Into a Beautiful Play
-Vicente Guzman-Orozco, El Hispanic News, April 6, 2016
At Milagro Theatre, an immigration story that’s ancient and timely
-Deborah Kennedy, The Oregonian, April 19, 2016
The beautiful North, and back again
-Christa Morletti McIntyre, Oregon Artswatch, May 3, 2016
Karen Zacarias’ INTO THE BEAUTIFUL NORTH Gets NNPN Rolling World Premiere
-BWW News Desk, Broadway World, March 28, 2016
Karen Zacarias on Writing, Passion for Theatre, and the World Premiere of Her Play Into the Beautiful North, at Milagro Theatre
-Krista Garver, Broadway World, May 10, 2016
OPB State of Wonder w/April Baer
-May 7, 2016
Video interview with Karen Zacarías
-PrismaComm, May 12, 2016
Playwright Karen Zacarías Goes Into The Beautiful North
– April Baer and Joshua Justice, OPB, May 7, 2016
Into the Beautiful North
– Meg Currell, Edge Media Network, May 18, 2016
A National New Play Network Rolling World Premiere: Inspired by the classic film The Magnificent Seven, Nayeli, a young woman living in a small Mexican village and her companions venture across the border determined to bring back seven good men to protect their village from the invasion of narco-traficantes and the risk of extinction.
Join us on Sunday May 8, 2016 from 4-5pm for a Talk-back with members of the Cast and Creative Team of Into the Beautiful North after the 2pm performance.
Milagro is proud to present Nayeli’s Journey, a series of post-show conversations, sponsored by Oregon Humanities. Conversations are free and open to the public and will take place immediately following the Sunday matinees.
Into the Beautiful North: Nayeli’s Journey
Sunday May 1, 2016 4-5:30pm
Theme: Young Latina Empowerment
Panelists: Luis Alberto Urrea, novelist; Olga Sanchez, director; Gloria Pinzon Marin, Las Mujeres, PSU
Sunday May 15, 2016 4-5:30pm
Theme: Displacement and its Consequences
Panelists: Marc Rodriguez, Chicano/Latino Studies, PSU; Toni Kelich, Immigration Attorney; Ronault (Polo) Catalani of NW Communities Counsel.
Sunday May 22, 2016 4-5:30pm
Theme: Movies as Catalyst for Change
Enie Vaisburd, Media Arts, Pacific University; Maria Osterroth, Portland Latin American Film Festival
Inspired by the everyday heroism of Nayeli and her cohorts in Milagro's adaptation and performance of Into the Beautiful North, Milagro and the Northwest Film Center are partnering together on a teen filmmaking community outreach project called HEROES MAGNIFICOS. Through the project, Latino teens from North Portland and East Multnomah County are working with Film Center faculty to learn about documentary film making and create short films about the everyday heroes in their own lives -- admired friends, family members and mentors who are making the community a better place.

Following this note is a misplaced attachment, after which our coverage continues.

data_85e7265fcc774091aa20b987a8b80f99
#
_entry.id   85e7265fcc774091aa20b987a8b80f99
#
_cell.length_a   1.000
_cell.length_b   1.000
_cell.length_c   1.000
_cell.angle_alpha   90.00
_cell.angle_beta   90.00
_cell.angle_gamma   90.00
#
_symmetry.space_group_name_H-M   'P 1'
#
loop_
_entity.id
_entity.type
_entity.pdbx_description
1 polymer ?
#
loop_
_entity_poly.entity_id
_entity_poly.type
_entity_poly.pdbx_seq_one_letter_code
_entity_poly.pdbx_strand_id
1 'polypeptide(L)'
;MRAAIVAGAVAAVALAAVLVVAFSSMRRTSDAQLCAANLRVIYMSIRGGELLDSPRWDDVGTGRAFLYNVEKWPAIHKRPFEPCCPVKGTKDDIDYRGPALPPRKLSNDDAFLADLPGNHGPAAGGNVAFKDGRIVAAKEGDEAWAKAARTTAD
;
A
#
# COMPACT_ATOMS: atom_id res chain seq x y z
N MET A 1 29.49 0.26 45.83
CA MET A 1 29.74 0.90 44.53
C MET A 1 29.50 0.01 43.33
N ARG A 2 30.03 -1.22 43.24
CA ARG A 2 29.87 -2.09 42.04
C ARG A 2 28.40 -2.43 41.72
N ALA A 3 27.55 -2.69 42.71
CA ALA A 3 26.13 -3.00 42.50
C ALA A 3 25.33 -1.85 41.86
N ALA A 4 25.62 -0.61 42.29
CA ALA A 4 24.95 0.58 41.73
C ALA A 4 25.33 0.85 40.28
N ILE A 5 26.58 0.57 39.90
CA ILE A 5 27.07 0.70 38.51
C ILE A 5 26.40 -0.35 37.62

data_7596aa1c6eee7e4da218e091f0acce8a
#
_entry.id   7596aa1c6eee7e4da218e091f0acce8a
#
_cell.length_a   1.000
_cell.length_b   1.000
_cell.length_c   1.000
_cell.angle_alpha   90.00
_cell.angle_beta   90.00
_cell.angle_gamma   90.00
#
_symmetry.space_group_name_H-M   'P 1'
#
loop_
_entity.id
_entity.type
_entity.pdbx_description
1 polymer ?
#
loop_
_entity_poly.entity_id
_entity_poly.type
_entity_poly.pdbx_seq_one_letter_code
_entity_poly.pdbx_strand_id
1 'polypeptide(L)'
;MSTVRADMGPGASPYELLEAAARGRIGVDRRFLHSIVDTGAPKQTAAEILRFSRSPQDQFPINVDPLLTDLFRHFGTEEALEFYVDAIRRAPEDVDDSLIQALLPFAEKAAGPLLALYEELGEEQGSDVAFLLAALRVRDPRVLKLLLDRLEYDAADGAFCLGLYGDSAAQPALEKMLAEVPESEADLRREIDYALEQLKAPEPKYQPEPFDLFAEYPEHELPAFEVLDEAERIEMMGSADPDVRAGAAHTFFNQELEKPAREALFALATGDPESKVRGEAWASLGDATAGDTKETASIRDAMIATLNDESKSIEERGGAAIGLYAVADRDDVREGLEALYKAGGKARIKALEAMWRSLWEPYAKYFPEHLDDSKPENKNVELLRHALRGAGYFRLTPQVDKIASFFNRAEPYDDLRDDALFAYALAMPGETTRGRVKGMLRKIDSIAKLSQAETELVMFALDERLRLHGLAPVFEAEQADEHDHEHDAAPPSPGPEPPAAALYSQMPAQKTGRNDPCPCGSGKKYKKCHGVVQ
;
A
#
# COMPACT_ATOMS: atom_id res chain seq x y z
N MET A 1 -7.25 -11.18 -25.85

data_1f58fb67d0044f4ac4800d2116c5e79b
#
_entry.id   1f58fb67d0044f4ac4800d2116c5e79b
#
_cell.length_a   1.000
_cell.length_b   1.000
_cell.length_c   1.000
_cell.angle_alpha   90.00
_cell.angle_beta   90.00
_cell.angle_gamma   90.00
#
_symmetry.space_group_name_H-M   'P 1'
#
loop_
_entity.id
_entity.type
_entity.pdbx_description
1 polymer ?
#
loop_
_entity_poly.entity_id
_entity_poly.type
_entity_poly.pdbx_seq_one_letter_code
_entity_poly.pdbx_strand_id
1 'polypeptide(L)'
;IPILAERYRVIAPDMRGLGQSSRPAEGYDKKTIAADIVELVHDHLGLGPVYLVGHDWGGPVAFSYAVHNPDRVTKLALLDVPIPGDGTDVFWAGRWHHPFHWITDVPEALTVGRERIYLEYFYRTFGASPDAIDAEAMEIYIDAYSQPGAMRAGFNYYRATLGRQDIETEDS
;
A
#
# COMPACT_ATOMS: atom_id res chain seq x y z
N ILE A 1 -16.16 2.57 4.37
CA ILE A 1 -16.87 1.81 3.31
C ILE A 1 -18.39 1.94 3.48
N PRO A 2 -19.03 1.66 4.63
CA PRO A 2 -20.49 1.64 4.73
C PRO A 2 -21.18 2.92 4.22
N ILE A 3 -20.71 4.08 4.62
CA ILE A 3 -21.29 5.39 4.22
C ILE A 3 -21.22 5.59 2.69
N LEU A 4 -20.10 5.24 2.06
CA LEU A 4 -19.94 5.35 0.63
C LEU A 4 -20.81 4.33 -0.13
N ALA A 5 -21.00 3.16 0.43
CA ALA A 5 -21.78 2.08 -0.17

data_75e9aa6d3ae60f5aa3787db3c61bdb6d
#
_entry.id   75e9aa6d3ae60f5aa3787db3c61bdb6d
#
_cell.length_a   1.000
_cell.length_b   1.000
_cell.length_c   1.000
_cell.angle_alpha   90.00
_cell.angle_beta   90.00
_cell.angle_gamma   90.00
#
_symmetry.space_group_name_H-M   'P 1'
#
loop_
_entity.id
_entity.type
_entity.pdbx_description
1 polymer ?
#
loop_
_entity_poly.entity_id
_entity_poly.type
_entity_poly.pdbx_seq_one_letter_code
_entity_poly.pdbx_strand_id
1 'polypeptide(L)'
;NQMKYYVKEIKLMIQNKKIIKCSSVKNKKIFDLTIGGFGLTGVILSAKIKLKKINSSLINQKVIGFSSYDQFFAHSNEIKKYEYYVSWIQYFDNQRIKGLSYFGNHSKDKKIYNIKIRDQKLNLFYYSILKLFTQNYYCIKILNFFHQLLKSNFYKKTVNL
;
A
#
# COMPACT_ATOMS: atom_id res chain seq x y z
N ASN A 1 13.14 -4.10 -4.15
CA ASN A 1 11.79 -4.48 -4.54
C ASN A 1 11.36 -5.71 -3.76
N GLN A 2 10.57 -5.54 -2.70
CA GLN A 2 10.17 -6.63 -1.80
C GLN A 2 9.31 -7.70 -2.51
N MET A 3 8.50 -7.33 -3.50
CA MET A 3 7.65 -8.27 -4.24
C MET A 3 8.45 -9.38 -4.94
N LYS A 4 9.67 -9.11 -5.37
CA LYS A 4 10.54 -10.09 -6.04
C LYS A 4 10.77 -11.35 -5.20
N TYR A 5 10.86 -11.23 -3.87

There will be a free community screening of HEROES MAGNIFICOS at Milagro on Tuesday, May 24th at 6pm. Check out the TRAILER. More info available on their website.
Karen Zacarías sold-out world premiere drama Just like us (adapted from the book by Helen Thorpe) at Denver Theater Center, the Steinberg –citation award play Legacy of Light, the Francesca Primus Award winning play Mariela in the Desert, the Helen Hayes Award winning play The Sins of Sor Juana, the adaptation of Julia Alvarez’s How the Garcia Girls Lost their Accents. Karen also has a piece in the Arena Stage premiere of Our War. Her TYA musicals with composer Debbie Wicks la Puma include Jane of the Jungle, Einstein is a Dummy, Looking for Roberto Clemente, Cinderella Eats Rice and Beans, Ferdinand The Bull and Frida Libre. Her musical Chasing George Washington premiered at The Kennedy Center for Performing Arts and went on a National Tour. Her script was then adapted into a book by Scholastic with a foreword by First Lady Michelle Obama. Karen is currently working on the adaptation of Edith Wharton’s The Age of Innocence, a drama for Oregon Shakespeare Festival, and a Brazilian themed Oliver Twist musical: Oliverio: A Brazilian Twist on Dickens for the Kennedy Center. Her libretto of The Sun Also Rises for the Washington Ballet received accolades in the New York Times and she is currently writing the libretto for The Legend of Sleepy Hollow with Washington Ballet artistic Director Septime Webre. She is proud to be currently commissioned to write new plays for Arena Stage, Cincinnati Playhouse, Ford’s Theater, Adventure Theater, and First Stage.
Her plays have been produced at The John F. Kennedy Center for Performing Arts, Arena Stage, The Goodman Theater, Round House Theater, The Denver Center, Alliance Theater, Imagination Stage, GALA Hispanic Theater, Berkshire Theater Festival, South Coast Rep, La Jolla Playhouse, Cleveland Playhouse, San Jose Repertory Theater, GEVA Theater, Horizon’s Theater, People’s Light and Theater, Walnut Street Theater, Arden Theater, Milagro Theater, Teatro Vista, Aurora Theater, and many more.